New Sabah Road Project Threatens Habitats of Elephants and Orangutans
The Lower Kinabatangan Wildlife Sanctuary, already facing increased fragmentation, would be further harmed by the planned construction of a new paved road and a bridge in the area. Photo Credit: NGO Friends of the Orangutans
The Lower Kinabatangan Wildlife Sanctuary in Sabah state is home to rich and varied ecosystems of exotic species, featuring a photogenic kaleidoscope of iconic animals: proboscis monkeys, several species of hornbills, the Asian pygmy elephant and Borneo’s emblematic orangutan. The reserve’s forests are at constant risk of further environmental degradation through land conversion and fragmentation fueled by illegal logging, agriculture and palm oil cultivation.
But there is another grave new threat to the wellbeing of flora and fauna in the 26,000-hectare sanctuary. In a bid to stimulate the local economy, Sabah’s state government wants to expand a paved road and build a new bridge that would cut through the wildlife reserve. The planned bridge will connect the western bank of the Kinabatangan River to Sukau village, replacing the current ferry, which runs between Sukau and a gravel road built by an oil palm company. The new paved road will in turn connect Sukau village to Litang and Tomanggong, over 40 kilometers away to the southeast.
The new infrastructure is meant to boost local communities’ economy, but environmentalists believe that it might end up doing the exact opposite. New roads are vital arteries of transport, but in remote wildlife reserves such as in Kinabatangan they can inflict lasting damage on the local ecology. In addition to further fragmenting natural habitats, they also facilitate the easier movement of poachers and illegal loggers, both of whom pose a constant threat to the area’s wildlife.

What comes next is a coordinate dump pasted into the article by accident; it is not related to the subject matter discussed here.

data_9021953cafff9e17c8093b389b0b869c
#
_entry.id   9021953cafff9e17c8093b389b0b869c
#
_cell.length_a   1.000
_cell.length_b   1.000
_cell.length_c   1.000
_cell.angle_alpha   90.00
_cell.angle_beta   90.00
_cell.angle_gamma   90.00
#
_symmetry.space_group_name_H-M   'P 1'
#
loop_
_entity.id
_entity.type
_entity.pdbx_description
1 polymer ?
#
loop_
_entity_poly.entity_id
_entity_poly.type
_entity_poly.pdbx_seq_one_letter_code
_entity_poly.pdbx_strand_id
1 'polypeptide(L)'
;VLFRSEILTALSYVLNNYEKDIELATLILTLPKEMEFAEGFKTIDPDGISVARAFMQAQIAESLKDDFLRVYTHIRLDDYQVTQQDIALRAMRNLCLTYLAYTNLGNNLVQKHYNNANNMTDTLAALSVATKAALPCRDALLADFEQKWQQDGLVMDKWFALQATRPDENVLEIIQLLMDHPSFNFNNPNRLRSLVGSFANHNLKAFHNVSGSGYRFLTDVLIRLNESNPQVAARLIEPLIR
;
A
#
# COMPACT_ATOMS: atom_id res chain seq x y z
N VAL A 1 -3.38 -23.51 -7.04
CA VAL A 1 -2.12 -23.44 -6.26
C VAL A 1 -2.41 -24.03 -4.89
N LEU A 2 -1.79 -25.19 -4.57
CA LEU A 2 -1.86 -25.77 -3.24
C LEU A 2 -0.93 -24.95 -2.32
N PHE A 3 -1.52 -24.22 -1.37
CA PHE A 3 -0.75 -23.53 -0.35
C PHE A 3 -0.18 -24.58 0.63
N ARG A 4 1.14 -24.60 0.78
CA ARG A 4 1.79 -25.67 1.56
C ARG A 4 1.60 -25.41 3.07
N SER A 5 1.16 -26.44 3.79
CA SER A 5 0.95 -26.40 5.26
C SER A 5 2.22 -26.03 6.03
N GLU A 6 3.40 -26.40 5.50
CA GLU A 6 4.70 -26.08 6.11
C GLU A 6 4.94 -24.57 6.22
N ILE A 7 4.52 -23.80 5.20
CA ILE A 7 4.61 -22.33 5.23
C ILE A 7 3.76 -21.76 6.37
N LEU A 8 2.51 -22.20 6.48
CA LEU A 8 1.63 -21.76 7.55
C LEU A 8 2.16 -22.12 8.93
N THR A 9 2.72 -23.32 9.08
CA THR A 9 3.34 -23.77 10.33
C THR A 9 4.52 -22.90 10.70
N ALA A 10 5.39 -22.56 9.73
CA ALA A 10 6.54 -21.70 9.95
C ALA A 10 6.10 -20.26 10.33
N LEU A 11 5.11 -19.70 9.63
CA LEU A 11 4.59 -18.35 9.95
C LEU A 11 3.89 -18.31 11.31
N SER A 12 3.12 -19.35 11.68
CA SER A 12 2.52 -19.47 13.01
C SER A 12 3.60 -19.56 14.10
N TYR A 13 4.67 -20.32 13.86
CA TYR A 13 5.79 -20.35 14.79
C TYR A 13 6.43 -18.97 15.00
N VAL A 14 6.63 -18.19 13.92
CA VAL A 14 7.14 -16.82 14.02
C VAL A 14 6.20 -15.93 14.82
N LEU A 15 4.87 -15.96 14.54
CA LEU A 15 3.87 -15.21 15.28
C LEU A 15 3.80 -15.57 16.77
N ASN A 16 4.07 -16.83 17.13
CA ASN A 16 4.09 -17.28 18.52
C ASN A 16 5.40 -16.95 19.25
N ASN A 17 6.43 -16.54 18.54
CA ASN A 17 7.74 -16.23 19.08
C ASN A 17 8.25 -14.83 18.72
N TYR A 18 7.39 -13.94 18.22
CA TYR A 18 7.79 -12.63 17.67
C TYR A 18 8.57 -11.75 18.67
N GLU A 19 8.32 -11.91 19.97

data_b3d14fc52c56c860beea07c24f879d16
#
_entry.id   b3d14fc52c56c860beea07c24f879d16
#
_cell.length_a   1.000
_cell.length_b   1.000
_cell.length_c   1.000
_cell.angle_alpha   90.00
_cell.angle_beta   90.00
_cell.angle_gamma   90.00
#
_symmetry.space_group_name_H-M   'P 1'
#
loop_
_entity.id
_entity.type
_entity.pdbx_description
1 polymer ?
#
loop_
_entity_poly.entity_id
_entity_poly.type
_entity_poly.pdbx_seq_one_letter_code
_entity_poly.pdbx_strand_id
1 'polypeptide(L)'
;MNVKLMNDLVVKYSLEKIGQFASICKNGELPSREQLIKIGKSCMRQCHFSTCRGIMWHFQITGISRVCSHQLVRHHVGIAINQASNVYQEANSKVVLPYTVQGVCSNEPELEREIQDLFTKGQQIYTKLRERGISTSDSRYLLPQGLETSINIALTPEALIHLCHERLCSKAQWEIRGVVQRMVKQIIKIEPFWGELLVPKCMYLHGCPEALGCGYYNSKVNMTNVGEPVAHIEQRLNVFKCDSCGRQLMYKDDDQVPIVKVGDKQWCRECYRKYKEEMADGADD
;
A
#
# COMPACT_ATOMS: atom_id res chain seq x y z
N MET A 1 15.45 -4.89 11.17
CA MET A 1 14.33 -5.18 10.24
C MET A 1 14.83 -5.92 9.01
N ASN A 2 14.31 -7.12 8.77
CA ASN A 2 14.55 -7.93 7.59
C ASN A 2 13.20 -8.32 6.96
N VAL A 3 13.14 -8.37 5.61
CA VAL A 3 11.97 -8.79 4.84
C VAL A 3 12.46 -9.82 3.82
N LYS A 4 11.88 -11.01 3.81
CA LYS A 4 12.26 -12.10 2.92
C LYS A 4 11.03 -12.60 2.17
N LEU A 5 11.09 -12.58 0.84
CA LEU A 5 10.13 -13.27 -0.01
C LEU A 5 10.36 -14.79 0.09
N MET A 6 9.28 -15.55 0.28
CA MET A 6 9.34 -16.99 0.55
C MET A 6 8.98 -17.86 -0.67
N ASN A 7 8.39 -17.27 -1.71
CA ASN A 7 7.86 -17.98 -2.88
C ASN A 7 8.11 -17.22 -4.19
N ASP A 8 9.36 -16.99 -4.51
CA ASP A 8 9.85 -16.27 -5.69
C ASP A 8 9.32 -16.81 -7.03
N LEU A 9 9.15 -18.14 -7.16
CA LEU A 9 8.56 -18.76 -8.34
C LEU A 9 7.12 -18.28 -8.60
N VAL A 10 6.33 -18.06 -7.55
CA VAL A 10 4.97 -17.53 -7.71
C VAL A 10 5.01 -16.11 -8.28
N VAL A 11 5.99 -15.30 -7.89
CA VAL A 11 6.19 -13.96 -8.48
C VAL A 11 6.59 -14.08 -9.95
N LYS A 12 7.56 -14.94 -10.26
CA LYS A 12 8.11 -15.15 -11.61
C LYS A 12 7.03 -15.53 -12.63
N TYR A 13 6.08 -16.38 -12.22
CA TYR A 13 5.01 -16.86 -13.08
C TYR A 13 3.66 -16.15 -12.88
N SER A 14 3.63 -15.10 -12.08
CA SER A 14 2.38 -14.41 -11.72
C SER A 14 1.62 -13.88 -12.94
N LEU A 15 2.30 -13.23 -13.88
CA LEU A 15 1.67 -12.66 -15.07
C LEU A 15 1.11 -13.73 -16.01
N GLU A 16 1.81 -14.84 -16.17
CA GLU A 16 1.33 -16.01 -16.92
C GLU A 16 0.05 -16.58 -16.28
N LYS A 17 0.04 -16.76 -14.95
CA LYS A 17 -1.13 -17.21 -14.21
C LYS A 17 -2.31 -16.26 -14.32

The International Union for the Conservation of Nature is set to declare Bornean orangutans “critically endangered” as a result of the continued loss of their habitat. Efforts are underway to protect these unique animals, whose numbers have dwindled to a mere 800 in the wild, but the new infrastructure could well undermine those efforts. The proposed building project would also go against the existing Sabah Elephant & Orangutan Action Plans, which calls on Sabah to “Prevent any process that would further fragment the habitat of” wild elephants and orangutans, including the construction of roads and bridges.
“The Kinabatangan region is already very fragmented and the populations of protected species such as Bornean orangutans and pygmy elephants are decreasing,” Upreshpal Singh, director of NGO Friends of the Orangutans, has said in a statement. “Their survival in the area will only be a bigger challenge if such a project is approved.” The environmentalist added: “We urge the Sabah government to cancel this project as it will cause dramatic environmental, social and economic consequences. Orangutans are endangered. They don’t need their habitat to be even more fragmented.”